On top of that, the keyboard itself is somewhat raised from the body of the phone. Of course the keys themselves are raised, but it’s almost as if the keyboard is on a small platform. It’s more obvious when viewing the phone from the side, as pictured above. This brings the keyboard closer to the user’s thumbs, which just improves accuracy even more.

Motorola not only hit a home run with the keys, they went above and beyond in their attempt to make this keyboard usable. Every key is individually back-lit, so those late night Google+ updates can be made in the dark. The backlight can be turned off, although I expect most users will leave it on “Automatic,” which uses the light sensor on the front of the device to adjust the backlight brightness. This is functional on so many levels. Admittedly, I found myself playing with the backlight brightness like a kid with a new toy.

I was also impressed with the smoothness of the sliding mechanism. Motorola’s history with sticky, springless sliders (original Droid and Droid 2, anyone?) made me a bit apprehensive about a Motorola QWERTY device, but I was happy to be proven wrong. The slider feels solid, although it’s a bit awkward to slide open the keyboard. That brings me to one of the very few negatives of the Photon Q. When holding the phone, I noticed how rounded the corners are.

Rounded corners are very popular with Android devices (much to Apple’s dismay), so it only seemed natural that they would be present here. But the first time I slid the keyboard open, I nearly dropped the phone. The corners are rounded so much that they’re tapered toward the back of the device. So when trying to press the display upward to reveal the keyboard, my fingers slipped off the back, and I fumbled with the device. At first it was quite irritating, but after some experimenting, I found that the best way to slide the keyboard out is to place my fingers on the camera button and volume rockers, instead of the severely rounded corners. It’s not a huge deal, just a tad bit irksome.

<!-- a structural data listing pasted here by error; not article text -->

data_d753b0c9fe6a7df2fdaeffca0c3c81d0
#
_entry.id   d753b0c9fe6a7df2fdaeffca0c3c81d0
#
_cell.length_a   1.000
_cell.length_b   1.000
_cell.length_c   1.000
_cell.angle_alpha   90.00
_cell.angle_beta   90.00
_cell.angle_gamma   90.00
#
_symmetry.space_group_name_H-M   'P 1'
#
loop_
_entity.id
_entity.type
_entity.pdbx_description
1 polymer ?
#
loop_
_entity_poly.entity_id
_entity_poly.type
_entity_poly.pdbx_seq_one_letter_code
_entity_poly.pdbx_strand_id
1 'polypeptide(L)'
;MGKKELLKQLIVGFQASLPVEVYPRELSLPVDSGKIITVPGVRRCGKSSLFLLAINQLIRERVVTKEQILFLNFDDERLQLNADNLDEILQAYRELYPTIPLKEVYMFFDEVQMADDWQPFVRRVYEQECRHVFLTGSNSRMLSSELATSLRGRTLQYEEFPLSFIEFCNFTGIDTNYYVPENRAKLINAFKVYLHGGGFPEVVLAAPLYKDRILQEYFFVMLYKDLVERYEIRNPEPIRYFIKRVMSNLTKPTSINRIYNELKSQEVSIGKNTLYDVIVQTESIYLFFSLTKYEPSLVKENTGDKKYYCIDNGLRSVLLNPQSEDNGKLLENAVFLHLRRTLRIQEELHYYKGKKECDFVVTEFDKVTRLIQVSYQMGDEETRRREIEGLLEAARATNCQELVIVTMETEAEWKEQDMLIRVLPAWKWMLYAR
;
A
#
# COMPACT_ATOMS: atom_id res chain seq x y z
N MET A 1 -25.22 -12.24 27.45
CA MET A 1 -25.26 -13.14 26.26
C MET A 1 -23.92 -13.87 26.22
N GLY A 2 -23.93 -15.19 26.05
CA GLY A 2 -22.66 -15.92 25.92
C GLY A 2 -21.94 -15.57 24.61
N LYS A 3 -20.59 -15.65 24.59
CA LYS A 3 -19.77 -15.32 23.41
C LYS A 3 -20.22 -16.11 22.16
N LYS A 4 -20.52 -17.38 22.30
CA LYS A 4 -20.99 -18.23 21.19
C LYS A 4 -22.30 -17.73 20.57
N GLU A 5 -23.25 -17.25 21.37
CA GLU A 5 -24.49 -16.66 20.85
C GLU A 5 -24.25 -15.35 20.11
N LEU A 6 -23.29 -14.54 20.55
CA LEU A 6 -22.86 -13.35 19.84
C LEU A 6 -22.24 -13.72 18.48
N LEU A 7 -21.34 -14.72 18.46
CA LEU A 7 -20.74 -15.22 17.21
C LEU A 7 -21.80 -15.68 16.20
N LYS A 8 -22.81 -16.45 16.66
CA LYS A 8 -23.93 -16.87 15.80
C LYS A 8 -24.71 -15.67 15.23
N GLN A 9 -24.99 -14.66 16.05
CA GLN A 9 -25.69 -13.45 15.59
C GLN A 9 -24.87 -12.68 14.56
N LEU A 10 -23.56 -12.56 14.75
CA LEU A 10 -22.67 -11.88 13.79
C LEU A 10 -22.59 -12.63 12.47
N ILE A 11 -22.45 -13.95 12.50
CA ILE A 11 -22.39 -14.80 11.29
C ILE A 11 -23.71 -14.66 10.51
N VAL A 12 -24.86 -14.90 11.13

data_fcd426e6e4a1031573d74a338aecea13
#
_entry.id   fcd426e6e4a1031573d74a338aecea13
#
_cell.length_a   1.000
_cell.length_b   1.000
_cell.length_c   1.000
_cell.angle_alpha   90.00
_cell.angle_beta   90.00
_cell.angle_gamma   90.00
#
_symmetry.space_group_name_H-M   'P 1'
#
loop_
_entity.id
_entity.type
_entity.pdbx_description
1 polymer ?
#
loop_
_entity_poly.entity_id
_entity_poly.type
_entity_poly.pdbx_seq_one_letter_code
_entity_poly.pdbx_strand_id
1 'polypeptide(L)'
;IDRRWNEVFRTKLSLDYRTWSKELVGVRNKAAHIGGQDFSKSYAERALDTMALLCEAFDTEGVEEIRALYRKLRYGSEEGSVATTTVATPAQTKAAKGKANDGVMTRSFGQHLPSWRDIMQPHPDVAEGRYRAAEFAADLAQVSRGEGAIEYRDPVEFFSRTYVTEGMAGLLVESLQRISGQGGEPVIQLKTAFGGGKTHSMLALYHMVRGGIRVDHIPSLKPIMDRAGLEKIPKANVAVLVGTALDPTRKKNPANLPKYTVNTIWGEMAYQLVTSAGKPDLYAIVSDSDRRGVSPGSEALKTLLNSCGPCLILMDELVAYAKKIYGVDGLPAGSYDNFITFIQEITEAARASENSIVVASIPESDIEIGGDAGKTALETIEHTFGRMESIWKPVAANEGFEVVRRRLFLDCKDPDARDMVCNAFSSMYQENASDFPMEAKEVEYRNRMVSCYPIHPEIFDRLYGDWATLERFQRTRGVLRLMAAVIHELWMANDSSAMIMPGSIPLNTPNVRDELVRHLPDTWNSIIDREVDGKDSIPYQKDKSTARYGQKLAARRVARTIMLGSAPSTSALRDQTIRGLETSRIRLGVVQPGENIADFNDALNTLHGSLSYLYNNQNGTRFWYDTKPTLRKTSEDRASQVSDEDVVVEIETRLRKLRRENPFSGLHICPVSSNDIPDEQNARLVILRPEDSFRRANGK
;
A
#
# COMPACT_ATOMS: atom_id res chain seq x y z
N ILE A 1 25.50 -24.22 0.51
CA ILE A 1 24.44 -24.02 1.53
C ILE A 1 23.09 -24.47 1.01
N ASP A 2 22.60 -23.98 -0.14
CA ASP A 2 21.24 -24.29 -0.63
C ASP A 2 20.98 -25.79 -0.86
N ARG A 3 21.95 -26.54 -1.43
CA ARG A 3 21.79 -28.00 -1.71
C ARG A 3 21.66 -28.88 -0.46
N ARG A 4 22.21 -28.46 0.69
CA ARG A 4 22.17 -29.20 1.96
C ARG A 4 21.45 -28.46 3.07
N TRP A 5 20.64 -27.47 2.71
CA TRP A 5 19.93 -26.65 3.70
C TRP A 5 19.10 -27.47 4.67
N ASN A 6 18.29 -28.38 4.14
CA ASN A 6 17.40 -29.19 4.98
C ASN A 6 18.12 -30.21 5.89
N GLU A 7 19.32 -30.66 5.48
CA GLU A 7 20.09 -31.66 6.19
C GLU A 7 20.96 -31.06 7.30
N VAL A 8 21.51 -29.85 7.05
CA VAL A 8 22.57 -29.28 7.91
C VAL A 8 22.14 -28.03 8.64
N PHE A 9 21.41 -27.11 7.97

Performance

The Photon Q boasts a 1.5 GHz dual-core Qualcomm Snapdragon S4 processor that doesn’t disappoint. I was expecting Motorola’s UI to slow down the device, as it has with past iterations of Android, but the processor actually handles it quite well. Quadrant results hovered around 4500, putting the Photon Q right up there with the HTC One X.